The second subscription concert of Series C brings together Ludwig van Beethoven, who enchanted the nobility of Vienna with his talent as a young composer, and Béla Bartók, whose Viola Concerto was one of the final works composed at the end of his life. Baron Gottfried van Swieten was the patron behind Beethoven’s First Symphony, while Bartók wrote his concert at the request of a performer, the Scottish violist William Primrose. In his fresh, energetic symphony, Beethoven proudly paid tribute to his teacher Joseph Haydn, who was his equal in terms of the quantity and originality of his musical ideas. In his Viola Concerto, Bartók could build upon on a lifetime of compositional mastery, but he was unable to finish the work. He was in the last stages of his battle with leukaemia, but he still wrote to William Primrose that the concerto was nearly finished. Bartók’s friend Tibor Serly put the finishing touches on the concerto, and the composer’s son and the American violist Paul Neubauer made later revisions.
The concert will open with Music for Ensemble and Orchestra by Steve Reich, which was commissioned by the Los Angeles Philharmonic. The conductor of the premiere was Susanna Mälkki. Reich works with an extended form of the Baroque concerto grosso, in which there are twenty solo instruments including vibraphone and two pianos. The tempo of the five-movement composition remains constant, while there are changing note values in the pulsating parts for the two pianos. Thematically, the work is based on Reich’s earlier composition Runner.
Antoine Tamestit is recognised internationally as one of the great violists – soloist, recitalist and chamber musician. In addition to his peerless technique and profound musicianship, he is known for the depth and beauty of his sound with its rich, deep, burnished quality. His repertoire is broad, ranging from the Baroque to the contemporary, and he has performed and recorded several world premieres.
One of the concertos Tamestit commissioned is the concerto by Jörg Widmann. Since giving the world premiere performance in 2015 with the Orchestre de Paris and Paavo Järvi, Tamestit has given performances of the concerto with the co-commissioners, Swedish Radio Symphony and Bavarian Radio Symphony Orchestra, both under Daniel Harding, again with the Orchestre de Paris, with the City of Birmingham Symphony Orchestra, the Leipzig Gewandhaus Orchestra, Frankfurt Radio Symphony Orchestra, Finnish Radio Symphony Orchestra, Stavanger Symphony, and the Danish Radio Symphony Orchestra.
Tamestit’s other world premiere performances and recordings include Thierry Escaich’s La Nuit Des Chants in 2018, the Concerto for Two Violas by Bruno Mantovani written for Tabea Zimmermann and Tamestit, and Olga Neuwirth’s Remnants of Songs. Works composed for Tamestit also include Neuwirth’s Weariness Heals Wounds and Gérard Tamestit’s Sakura.
In the 2019/2020 season, Tamestit is Artist in Residence at the Kammerakademie Potsdam, performing concerts throughout the season as soloist and including three play/conduct concerts. He is the subject of the London Symphony Orchestra’s ‘Artist Focus’ and will play 3 concerto programmes – the Widmann concerto with Daniel Harding, Berio Voci with Francois Xavier Roth and the Walton concerto with Alan Gilbert. In addition, he will play 4 substantial chamber music programmes with partners, Jörg Widmann, Denes Varjon, The Quatuor Arod, Colin Currie, and Masato Suzuki. Tamestit and Suzuki will play the same all-Bach programme in the 2019/2020 season in the Luxembourg Philharmonic, Alte Oper Frankfurt, Innsbruck and in the following season in Carnegie Hall and Montreal.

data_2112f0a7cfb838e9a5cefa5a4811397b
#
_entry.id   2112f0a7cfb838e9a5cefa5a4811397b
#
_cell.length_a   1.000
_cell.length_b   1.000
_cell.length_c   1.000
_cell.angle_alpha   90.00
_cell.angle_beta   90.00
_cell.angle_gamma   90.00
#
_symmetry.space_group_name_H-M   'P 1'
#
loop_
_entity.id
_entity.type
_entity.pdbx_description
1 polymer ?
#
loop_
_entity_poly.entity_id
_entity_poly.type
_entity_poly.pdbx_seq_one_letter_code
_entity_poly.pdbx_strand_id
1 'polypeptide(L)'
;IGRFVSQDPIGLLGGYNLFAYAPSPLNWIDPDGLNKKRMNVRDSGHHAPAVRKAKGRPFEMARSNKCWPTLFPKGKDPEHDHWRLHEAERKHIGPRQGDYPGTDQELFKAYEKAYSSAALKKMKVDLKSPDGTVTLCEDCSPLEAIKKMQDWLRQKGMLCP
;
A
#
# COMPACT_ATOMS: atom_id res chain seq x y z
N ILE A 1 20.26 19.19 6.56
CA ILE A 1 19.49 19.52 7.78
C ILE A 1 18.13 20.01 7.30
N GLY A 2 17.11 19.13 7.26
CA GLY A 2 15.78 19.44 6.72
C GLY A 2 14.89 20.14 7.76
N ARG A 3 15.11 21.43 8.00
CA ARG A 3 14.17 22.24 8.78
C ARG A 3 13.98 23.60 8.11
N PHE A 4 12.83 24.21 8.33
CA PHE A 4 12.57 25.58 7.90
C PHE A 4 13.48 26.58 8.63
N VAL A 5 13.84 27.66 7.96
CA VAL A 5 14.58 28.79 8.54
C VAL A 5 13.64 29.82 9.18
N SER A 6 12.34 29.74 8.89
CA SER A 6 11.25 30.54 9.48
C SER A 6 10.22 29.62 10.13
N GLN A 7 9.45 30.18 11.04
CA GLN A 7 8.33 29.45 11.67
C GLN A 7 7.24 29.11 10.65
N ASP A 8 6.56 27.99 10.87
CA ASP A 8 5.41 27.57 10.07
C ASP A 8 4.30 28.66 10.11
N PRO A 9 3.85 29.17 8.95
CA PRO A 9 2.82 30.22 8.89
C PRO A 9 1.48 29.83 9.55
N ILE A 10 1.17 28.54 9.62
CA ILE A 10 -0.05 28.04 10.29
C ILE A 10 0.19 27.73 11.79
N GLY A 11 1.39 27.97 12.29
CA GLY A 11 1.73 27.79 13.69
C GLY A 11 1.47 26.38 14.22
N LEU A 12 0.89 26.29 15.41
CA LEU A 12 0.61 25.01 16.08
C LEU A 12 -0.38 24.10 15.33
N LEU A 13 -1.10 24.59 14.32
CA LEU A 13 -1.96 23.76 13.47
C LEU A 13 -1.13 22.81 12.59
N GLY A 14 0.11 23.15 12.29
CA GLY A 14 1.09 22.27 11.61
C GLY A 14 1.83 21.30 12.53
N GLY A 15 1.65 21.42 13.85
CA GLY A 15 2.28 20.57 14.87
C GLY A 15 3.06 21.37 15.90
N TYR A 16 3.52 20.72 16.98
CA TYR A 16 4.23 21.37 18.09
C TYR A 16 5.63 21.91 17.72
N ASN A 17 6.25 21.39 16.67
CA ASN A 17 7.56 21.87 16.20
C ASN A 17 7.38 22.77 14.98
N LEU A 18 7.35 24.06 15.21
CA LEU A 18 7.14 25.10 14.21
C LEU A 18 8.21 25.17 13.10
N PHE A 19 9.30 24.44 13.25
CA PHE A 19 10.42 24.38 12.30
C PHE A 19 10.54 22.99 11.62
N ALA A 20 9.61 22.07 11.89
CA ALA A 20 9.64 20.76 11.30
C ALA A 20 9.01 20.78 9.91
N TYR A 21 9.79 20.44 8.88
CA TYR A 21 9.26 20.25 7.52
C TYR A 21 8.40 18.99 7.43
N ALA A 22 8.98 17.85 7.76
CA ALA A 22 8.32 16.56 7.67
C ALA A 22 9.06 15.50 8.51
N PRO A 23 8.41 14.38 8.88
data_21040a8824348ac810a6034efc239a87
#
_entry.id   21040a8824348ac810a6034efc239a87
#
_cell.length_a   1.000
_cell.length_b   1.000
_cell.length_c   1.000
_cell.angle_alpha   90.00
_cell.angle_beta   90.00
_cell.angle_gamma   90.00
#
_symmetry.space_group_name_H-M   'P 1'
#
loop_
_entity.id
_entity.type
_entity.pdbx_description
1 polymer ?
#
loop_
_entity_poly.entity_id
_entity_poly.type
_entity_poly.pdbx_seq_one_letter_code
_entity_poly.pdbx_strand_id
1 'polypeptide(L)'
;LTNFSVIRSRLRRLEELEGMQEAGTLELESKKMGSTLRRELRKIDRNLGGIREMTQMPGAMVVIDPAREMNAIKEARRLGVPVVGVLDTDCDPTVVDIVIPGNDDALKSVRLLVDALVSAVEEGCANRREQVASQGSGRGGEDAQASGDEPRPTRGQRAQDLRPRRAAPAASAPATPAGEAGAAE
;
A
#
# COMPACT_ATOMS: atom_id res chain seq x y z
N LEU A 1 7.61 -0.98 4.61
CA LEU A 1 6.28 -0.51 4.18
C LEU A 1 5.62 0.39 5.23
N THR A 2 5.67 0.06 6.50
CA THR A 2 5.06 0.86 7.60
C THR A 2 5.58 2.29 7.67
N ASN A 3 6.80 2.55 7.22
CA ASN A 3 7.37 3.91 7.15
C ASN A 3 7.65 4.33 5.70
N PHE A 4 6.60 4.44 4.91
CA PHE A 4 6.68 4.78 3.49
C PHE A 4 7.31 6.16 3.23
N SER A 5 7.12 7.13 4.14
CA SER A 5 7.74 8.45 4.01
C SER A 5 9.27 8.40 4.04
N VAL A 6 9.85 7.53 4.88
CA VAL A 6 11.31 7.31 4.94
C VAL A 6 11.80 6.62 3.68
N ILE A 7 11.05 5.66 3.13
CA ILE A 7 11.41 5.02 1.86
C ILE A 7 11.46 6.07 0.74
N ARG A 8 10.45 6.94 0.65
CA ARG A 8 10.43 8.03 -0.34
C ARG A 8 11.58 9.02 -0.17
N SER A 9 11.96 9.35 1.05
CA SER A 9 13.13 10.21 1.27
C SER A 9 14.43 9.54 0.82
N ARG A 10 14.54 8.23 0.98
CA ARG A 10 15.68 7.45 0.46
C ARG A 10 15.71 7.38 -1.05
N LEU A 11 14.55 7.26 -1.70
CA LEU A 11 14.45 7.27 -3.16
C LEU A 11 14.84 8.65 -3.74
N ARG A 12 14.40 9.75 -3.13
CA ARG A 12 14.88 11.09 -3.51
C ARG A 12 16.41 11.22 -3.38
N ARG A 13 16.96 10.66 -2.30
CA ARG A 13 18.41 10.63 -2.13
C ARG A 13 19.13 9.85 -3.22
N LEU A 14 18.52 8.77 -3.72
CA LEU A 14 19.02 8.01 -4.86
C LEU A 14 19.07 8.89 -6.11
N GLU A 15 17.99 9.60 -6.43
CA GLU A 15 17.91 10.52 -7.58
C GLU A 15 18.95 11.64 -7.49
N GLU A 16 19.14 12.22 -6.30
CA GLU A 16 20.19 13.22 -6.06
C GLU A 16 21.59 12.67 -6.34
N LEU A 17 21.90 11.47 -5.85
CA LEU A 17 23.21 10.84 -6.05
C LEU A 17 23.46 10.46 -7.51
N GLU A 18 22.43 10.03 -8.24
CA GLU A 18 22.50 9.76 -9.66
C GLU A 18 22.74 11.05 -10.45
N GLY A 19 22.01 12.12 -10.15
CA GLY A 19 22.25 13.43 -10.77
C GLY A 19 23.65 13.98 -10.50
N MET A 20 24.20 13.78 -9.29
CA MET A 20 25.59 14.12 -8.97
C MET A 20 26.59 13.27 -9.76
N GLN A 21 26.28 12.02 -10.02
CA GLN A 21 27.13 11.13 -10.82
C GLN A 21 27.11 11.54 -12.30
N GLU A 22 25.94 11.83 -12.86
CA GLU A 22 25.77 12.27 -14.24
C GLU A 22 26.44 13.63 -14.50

In the last season, Tamestit toured the US with Sir John Eliot Gardiner and the Orchestre Révolutionnaire et Romantique and appeared as Gardiner’s soloist with the orchestra of Accademia Nazionale di Santa Cecilia. He returned to the London Symphony Orchestra, and performed with the NDR Elbphilharmonie Orchestra, Dresden Saatskapelle, Orchestre de Paris in Paris and on tour, Vienna Symphony Orchestra, Tokyo Metropolitan Symphony Orchestra and the São Paulo Symphony Orchestra. In recital and chamber music, he appeared at the Berlin Philharmonie, Wigmore Hall, Vienna Konzerthaus, BOZAR in Brussels and the Prinzregententheater in Munich.
Tamestit has also appeared as soloist with orchestras such as the Czech Philharmonic, Tonhalle Orchestra Zürich, WDR Köln, Royal Stockholm Philharmonic, Orchestre National de France, Philharmonia, Scottish Chamber Orchestra and Chamber Orchestra of Europe. He has worked with many great conductors including Valery Gergiev, Riccardo Muti, Daniel Harding, Marek Janowski, Antonio Pappano, François-Xavier Roth, Emmanuel Krivine and Franz Welser-Möst.
Antoine Tamestit is a founding member of Trio Zimmermann with Frank Peter Zimmermann and Christian Poltera. Together they have recorded a number of acclaimed CDs for BIS Records, most recently Bach’s Goldberg Variations which was released in May 2019, and they have played in Europe’s most famous concert halls and series. Other chamber music partners include Nicholas Angelich, Gautier Capuçon, Martin Fröst, Leonidas Kavakos, Nikolai Lugansky, Emmanuel Pahud, Francesco Piemontesi, Christian Tetzlaff, Cédric Tiberghien, Yuja Wang, Jörg Widmann, Shai Wosner and the Ebene and Hagen Quartets.
Antoine Tamestit records for Harmonia Mundi and released the Widmann Concerto, recorded with the Bavarian Radio Symphony Orchestra and Daniel Harding in February 2018. The recording was selected as Editor’s Choice in BBC Music Magazine and also won the Premier Award at the BBC Music Magazine Awards in 2019. His first recording on Harmonia Mundi was Bel Canto: The Voice of the Viola, with Cédric Tiberghien released in February 2017. Tamestit’s distinguished discography includes Berlioz’s Harold en Italie with the London Symphony Orchestra and Valery Gergiev for LSO Live; for Naïve he has recorded three Bach Suites, Hindemith solo and concertante works with the Frankfurt Radio Symphony Orchestra and Paavo Järvi; and an earlier recording of Harold in Italy with Marc Minkowski and Les Musiciens du Louvre. In 2016 he appeared with Frank Peter Zimmermann and the Chamber Orchestra of the Bavarian Radio Symphony Orchestra on a new recording of Mozart’s Sinfonia Concertante (Hännsler Classic). Tamestit’s second release in 2019 was Bach’s Sonatas for Viola Da Gamba which he recorded with Masato Suzuki.